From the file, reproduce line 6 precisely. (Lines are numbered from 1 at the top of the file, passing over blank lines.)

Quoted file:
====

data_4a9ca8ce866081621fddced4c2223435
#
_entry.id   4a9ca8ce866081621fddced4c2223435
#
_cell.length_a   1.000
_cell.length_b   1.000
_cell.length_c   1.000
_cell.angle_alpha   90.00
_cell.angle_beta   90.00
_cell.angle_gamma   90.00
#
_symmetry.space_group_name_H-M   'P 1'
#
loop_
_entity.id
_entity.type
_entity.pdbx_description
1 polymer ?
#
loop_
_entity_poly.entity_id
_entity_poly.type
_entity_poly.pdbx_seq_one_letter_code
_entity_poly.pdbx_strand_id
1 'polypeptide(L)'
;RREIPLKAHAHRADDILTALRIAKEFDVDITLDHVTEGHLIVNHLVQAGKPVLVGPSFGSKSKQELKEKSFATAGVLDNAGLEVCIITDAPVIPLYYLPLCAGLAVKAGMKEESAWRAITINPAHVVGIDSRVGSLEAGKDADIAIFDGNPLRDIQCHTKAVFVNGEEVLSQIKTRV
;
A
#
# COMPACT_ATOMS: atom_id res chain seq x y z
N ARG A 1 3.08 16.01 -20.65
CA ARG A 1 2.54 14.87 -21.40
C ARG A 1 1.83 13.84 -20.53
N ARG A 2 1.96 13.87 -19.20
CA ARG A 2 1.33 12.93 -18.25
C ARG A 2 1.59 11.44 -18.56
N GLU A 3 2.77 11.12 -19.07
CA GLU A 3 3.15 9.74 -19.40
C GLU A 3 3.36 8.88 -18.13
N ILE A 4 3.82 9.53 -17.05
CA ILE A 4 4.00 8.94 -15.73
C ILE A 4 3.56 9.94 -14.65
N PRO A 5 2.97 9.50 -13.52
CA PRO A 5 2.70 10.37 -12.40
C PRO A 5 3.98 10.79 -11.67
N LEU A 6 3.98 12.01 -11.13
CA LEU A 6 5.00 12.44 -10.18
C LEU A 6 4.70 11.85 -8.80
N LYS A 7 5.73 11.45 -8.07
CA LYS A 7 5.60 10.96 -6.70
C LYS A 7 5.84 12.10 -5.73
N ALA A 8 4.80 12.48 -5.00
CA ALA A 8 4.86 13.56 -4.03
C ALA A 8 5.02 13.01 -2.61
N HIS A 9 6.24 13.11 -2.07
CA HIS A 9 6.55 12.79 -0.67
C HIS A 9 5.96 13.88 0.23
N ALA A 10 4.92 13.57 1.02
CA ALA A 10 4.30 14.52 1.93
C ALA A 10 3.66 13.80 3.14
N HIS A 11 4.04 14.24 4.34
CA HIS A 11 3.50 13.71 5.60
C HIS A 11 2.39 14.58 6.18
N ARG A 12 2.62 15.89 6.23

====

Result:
_cell.length_b   1.000